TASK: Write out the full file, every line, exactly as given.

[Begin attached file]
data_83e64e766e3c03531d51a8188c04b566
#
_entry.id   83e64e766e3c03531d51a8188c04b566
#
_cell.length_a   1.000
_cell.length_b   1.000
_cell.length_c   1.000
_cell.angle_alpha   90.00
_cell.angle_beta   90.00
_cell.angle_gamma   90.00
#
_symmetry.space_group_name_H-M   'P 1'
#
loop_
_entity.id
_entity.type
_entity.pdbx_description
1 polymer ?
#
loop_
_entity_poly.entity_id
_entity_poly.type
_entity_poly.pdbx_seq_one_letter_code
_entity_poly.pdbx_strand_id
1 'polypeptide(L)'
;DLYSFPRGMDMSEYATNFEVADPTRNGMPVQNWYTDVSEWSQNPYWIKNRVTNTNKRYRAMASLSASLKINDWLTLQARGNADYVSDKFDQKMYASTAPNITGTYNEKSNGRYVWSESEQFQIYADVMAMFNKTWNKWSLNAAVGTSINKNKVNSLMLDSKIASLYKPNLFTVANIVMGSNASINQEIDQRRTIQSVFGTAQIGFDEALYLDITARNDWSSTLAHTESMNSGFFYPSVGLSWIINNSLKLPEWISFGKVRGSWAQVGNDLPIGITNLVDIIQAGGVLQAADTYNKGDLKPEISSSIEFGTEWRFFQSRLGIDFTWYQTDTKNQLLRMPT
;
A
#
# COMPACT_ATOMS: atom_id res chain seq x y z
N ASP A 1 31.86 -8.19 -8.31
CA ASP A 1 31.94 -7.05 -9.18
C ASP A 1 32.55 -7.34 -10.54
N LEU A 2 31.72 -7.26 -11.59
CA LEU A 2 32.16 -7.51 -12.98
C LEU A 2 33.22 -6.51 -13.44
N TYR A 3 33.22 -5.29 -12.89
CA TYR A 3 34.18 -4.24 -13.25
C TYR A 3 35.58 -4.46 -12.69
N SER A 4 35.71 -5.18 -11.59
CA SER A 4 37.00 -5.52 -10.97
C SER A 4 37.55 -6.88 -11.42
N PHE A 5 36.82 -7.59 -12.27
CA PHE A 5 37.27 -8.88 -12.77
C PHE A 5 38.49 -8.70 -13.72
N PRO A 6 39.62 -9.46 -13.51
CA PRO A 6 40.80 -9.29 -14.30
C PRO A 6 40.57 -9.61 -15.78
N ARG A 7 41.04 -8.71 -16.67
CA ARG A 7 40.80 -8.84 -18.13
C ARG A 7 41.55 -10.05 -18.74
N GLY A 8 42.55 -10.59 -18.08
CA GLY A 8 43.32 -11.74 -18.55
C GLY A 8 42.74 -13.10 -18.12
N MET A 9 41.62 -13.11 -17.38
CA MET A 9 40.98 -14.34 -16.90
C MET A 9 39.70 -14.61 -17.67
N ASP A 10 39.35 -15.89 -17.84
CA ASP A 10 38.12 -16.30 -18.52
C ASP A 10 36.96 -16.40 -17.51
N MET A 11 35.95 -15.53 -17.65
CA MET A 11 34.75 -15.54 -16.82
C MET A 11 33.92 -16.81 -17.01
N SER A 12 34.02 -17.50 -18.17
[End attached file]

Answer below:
data_83e64e766e3c03531d51a8188c04b566
#
_entry.id   83e64e766e3c03531d51a8188c04b566
#
_cell.length_a   1.000
_cell.length_b   1.000
_cell.length_c   1.000
_cell.angle_alpha   90.00
_cell.angle_beta   90.00
_cell.angle_gamma   90.00
#
_symmetry.space_group_name_H-M   'P 1'
#
loop_
_entity.id
_entity.type
_entity.pdbx_description
1 polymer ?
#
loop_
_entity_poly.entity_id
_entity_poly.type
_entity_poly.pdbx_seq_one_letter_code
_entity_poly.pdbx_strand_id
1 'polypeptide(L)'
;DLYSFPRGMDMSEYATNFEVADPTRNGMPVQNWYTDVSEWSQNPYWIKNRVTNTNKRYRAMASLSASLKINDWLTLQARGNADYVSDKFDQKMYASTAPNITGTYNEKSNGRYVWSESEQFQIYADVMAMFNKTWNKWSLNAAVGTSINKNKVNSLMLDSKIASLYKPNLFTVANIVMGSNASINQEIDQRRTIQSVFGTAQIGFDEALYLDITARNDWSSTLAHTESMNSGFFYPSVGLSWIINNSLKLPEWISFGKVRGSWAQVGNDLPIGITNLVDIIQAGGVLQAADTYNKGDLKPEISSSIEFGTEWRFFQSRLGIDFTWYQTDTKNQLLRMPT
;
A
#
# COMPACT_ATOMS: atom_id res chain seq x y z
N ASP A 1 31.86 -8.19 -8.31
CA ASP A 1 31.94 -7.05 -9.18
C ASP A 1 32.55 -7.34 -10.54
N LEU A 2 31.72 -7.26 -11.59
CA LEU A 2 32.16 -7.51 -12.98
C LEU A 2 33.22 -6.51 -13.44
N TYR A 3 33.22 -5.29 -12.89
CA TYR A 3 34.18 -4.24 -13.25
C TYR A 3 35.58 -4.46 -12.69
N SER A 4 35.71 -5.18 -11.59
CA SER A 4 37.00 -5.52 -10.97
C SER A 4 37.55 -6.88 -11.42
N PHE A 5 36.82 -7.59 -12.27
CA PHE A 5 37.27 -8.88 -12.77
C PHE A 5 38.49 -8.70 -13.72
N PRO A 6 39.62 -9.46 -13.51
CA PRO A 6 40.80 -9.29 -14.30
C PRO A 6 40.57 -9.61 -15.78
N ARG A 7 41.04 -8.71 -16.67
CA ARG A 7 40.80 -8.84 -18.13
C ARG A 7 41.55 -10.05 -18.74
N GLY A 8 42.55 -10.59 -18.08
CA GLY A 8 43.32 -11.74 -18.55
C GLY A 8 42.74 -13.10 -18.12
N MET A 9 41.62 -13.11 -17.38
CA MET A 9 40.98 -14.34 -16.90
C MET A 9 39.70 -14.61 -17.67
N ASP A 10 39.35 -15.89 -17.84
CA ASP A 10 38.12 -16.30 -18.52
C ASP A 10 36.96 -16.40 -17.51
N MET A 11 35.95 -15.53 -17.65
CA MET A 11 34.75 -15.54 -16.82
C MET A 11 33.92 -16.81 -17.01
N SER A 12 34.02 -17.50 -18.17